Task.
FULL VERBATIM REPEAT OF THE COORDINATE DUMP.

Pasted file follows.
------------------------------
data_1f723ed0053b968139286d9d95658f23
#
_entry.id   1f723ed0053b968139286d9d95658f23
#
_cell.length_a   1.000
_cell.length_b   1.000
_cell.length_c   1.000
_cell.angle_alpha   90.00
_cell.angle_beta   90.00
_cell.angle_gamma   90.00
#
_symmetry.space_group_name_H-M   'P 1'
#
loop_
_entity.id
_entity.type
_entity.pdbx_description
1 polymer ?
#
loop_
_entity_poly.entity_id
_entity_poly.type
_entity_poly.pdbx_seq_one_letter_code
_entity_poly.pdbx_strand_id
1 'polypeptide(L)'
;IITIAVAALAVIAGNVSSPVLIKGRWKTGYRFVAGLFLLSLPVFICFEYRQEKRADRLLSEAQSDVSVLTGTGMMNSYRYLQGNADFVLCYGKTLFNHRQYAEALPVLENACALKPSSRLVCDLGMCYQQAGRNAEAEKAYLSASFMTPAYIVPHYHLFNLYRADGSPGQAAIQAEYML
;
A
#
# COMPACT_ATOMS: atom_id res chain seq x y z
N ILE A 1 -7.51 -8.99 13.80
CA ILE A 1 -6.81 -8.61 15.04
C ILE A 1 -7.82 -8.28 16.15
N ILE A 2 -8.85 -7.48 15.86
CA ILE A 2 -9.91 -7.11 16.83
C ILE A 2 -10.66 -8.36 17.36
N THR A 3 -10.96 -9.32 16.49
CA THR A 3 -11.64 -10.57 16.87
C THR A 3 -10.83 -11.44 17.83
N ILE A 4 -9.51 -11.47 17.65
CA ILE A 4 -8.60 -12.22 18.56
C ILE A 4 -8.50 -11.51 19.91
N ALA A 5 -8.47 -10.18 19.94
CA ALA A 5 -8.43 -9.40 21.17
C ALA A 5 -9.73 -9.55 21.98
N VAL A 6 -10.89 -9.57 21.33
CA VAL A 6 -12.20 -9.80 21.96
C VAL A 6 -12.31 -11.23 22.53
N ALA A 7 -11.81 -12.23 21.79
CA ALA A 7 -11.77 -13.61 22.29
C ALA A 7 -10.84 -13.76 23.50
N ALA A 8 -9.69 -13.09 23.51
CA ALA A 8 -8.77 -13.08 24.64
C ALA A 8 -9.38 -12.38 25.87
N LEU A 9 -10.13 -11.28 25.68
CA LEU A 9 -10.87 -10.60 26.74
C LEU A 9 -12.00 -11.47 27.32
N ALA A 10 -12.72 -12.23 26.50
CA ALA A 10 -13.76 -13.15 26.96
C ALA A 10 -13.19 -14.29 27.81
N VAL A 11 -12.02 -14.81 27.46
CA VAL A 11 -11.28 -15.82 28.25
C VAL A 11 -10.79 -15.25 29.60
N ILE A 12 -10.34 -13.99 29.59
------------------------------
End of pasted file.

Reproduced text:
data_1f723ed0053b968139286d9d95658f23
#
_entry.id   1f723ed0053b968139286d9d95658f23
#
_cell.length_a   1.000
_cell.length_b   1.000
_cell.length_c   1.000
_cell.angle_alpha   90.00
_cell.angle_beta   90.00
_cell.angle_gamma   90.00
#
_symmetry.space_group_name_H-M   'P 1'
#
loop_
_entity.id
_entity.type
_entity.pdbx_description
1 polymer ?
#
loop_
_entity_poly.entity_id
_entity_poly.type
_entity_poly.pdbx_seq_one_letter_code
_entity_poly.pdbx_strand_id
1 'polypeptide(L)'
;IITIAVAALAVIAGNVSSPVLIKGRWKTGYRFVAGLFLLSLPVFICFEYRQEKRADRLLSEAQSDVSVLTGTGMMNSYRYLQGNADFVLCYGKTLFNHRQYAEALPVLENACALKPSSRLVCDLGMCYQQAGRNAEAEKAYLSASFMTPAYIVPHYHLFNLYRADGSPGQAAIQAEYML
;
A
#
# COMPACT_ATOMS: atom_id res chain seq x y z
N ILE A 1 -7.51 -8.99 13.80
CA ILE A 1 -6.81 -8.61 15.04
C ILE A 1 -7.82 -8.28 16.15
N ILE A 2 -8.85 -7.48 15.86
CA ILE A 2 -9.91 -7.11 16.83
C ILE A 2 -10.66 -8.36 17.36
N THR A 3 -10.96 -9.32 16.49
CA THR A 3 -11.64 -10.57 16.87
C THR A 3 -10.83 -11.44 17.83
N ILE A 4 -9.51 -11.47 17.65
CA ILE A 4 -8.60 -12.22 18.56
C ILE A 4 -8.50 -11.51 19.91
N ALA A 5 -8.47 -10.18 19.94
CA ALA A 5 -8.43 -9.40 21.17
C ALA A 5 -9.73 -9.55 21.98
N VAL A 6 -10.89 -9.57 21.33
CA VAL A 6 -12.20 -9.80 21.96
C VAL A 6 -12.31 -11.23 22.53
N ALA A 7 -11.81 -12.23 21.79
CA ALA A 7 -11.77 -13.61 22.29
C ALA A 7 -10.84 -13.76 23.50
N ALA A 8 -9.69 -13.09 23.51
CA ALA A 8 -8.77 -13.08 24.64
C ALA A 8 -9.38 -12.38 25.87
N LEU A 9 -10.13 -11.28 25.68
CA LEU A 9 -10.87 -10.60 26.74
C LEU A 9 -12.00 -11.47 27.32
N ALA A 10 -12.72 -12.23 26.50
CA ALA A 10 -13.76 -13.15 26.96
C ALA A 10 -13.19 -14.29 27.81
N VAL A 11 -12.02 -14.81 27.46
CA VAL A 11 -11.28 -15.82 28.25
C VAL A 11 -10.79 -15.25 29.60
N ILE A 12 -10.34 -13.99 29.59